From eBay, an interesting Galpin letter to book dealer Roy A. Squires from Italy, 24th May 1981. Sold by epagana for $50, sadly.

The seller’s blurb: “Galpin approached Squires seeking assistance in disposing of his letters and documents from HPL, Frank Belknap Long and others of the HPL Circle. As reflected in the letter, Galpin had every confidence in Squires discretion, expertise and professionalism. The “Stanley” mentioned in the letter is John Stanley – the former head of Special Collections at the John Hay Library that houses the Howard Phillips Lovecraft collection. The “Hime” mentioned is Southern California bookseller, Mark Hime; and “Long” is Frank Belknap Long who needs no introduction!”

The scan is not quite the full letter, with the top and bottom appearing cropped, but it’s interesting nonetheless. Several items of biographical interest:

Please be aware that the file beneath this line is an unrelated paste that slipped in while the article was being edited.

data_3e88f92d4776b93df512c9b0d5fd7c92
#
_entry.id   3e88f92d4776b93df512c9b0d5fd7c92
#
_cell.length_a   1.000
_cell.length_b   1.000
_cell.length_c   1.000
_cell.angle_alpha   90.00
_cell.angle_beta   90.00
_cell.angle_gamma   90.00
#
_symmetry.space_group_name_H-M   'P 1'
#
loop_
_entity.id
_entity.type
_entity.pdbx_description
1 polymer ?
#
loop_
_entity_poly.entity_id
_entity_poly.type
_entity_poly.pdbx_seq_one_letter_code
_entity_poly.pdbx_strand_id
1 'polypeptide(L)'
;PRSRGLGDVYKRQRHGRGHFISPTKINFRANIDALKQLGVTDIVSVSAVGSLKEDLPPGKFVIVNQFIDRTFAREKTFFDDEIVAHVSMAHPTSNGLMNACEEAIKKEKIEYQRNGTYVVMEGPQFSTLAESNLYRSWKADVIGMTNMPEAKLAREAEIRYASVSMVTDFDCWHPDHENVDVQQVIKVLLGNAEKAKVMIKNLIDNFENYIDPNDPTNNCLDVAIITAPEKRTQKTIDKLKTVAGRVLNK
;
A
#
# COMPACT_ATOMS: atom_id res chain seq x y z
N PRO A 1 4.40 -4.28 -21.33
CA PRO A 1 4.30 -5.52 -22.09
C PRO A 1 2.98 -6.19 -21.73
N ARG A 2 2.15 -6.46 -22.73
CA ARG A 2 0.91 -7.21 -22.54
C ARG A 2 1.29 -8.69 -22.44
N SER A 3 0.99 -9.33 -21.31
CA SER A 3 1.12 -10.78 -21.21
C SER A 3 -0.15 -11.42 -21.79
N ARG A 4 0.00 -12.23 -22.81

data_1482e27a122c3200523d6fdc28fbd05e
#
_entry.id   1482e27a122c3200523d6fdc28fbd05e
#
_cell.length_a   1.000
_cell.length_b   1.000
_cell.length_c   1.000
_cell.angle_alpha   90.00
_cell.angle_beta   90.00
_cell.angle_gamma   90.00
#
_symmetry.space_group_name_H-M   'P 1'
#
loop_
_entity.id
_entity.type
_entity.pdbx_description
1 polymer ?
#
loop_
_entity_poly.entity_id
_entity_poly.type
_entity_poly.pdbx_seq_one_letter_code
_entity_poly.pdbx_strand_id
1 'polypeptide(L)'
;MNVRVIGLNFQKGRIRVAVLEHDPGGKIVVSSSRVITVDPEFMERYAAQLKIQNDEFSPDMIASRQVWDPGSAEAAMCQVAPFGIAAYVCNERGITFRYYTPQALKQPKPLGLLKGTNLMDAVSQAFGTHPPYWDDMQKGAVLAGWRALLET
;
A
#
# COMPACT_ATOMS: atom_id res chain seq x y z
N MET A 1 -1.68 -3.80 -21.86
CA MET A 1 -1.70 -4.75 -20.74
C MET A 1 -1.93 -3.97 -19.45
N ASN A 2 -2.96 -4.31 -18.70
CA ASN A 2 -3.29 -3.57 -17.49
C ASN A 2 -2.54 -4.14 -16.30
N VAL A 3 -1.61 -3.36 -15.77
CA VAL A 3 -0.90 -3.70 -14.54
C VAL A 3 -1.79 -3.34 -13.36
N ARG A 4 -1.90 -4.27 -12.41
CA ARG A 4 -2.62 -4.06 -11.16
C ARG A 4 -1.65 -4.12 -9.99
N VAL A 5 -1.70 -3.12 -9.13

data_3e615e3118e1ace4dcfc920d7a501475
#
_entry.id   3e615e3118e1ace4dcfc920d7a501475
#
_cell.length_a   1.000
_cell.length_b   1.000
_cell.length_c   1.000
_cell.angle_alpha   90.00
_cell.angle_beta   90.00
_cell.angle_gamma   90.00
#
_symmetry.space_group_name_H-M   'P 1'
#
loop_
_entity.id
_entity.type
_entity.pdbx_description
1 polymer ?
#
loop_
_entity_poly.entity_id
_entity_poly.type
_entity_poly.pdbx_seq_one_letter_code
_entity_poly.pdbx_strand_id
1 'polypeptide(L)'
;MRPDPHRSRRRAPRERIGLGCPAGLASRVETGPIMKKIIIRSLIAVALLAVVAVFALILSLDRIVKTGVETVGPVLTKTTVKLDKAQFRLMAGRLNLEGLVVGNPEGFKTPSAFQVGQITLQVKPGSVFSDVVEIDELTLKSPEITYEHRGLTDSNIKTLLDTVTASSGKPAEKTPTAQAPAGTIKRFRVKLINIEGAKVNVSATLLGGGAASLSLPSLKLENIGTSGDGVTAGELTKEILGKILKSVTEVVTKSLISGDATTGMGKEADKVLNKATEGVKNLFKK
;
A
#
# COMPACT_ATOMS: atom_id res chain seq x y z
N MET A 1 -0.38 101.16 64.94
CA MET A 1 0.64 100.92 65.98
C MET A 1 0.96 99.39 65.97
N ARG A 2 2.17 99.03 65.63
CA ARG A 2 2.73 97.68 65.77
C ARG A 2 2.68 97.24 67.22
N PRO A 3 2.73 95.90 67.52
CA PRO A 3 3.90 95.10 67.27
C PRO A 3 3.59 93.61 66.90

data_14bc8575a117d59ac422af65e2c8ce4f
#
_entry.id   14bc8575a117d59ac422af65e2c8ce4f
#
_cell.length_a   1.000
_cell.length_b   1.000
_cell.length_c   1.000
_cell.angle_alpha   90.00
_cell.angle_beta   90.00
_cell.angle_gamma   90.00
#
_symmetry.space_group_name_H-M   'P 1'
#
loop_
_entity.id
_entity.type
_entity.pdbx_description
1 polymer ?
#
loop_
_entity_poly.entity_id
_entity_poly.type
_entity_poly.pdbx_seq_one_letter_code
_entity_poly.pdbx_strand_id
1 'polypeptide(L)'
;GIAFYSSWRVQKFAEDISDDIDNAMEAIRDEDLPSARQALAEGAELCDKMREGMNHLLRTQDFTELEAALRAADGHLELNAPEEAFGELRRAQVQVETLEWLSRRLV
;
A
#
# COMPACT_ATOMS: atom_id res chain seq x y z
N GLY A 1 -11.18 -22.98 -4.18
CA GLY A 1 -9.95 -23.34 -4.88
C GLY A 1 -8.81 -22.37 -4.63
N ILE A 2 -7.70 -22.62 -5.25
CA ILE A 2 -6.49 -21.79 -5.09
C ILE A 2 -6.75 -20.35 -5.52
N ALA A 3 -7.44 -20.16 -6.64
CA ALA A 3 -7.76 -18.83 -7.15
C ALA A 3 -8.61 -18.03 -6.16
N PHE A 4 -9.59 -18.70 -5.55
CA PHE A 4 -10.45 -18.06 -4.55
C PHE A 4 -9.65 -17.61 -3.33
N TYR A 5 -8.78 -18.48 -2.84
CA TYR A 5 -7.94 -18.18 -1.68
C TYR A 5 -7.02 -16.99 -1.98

* He’s concerned about the ethics of selling Hart Crane letters, in terms of revealing Hart’s “private life” — presumably an allusion to homosexuality.

* He had been told that letters from Loveman were “worthless”, at least in terms of a cash sale, regardless of what content they revealed about HPL or Crane.

* He talks of “your own bulky file” in terms of making “silent omission of any documents that would risk compromising either you — or me”. Not sure what he means here. Possibly he’s talking of a bundle of letter photocopies supplied to him by Squires, and was alluding to his pre-war 1930s discussions on fascism with HPL and others? The bundle can’t have been Squires doing Derleth a favour and passing Galpin the transcripts from Selected Letters of H.P. Lovecraft vol. V (1934–1937), as that book had already been published in 1976.

* His ongoing friendship with Long, by letters. He remembers that he always liked Long the most, of the HPL circle.

* His aside on the impact of The Lord of the Rings on Italian crypto-fascists in the 1970s and early 1980s, among whom it apparently generated a “following”. This seems to imply that Galpin still moved in fascist literary circles in Italy in the 1980s.

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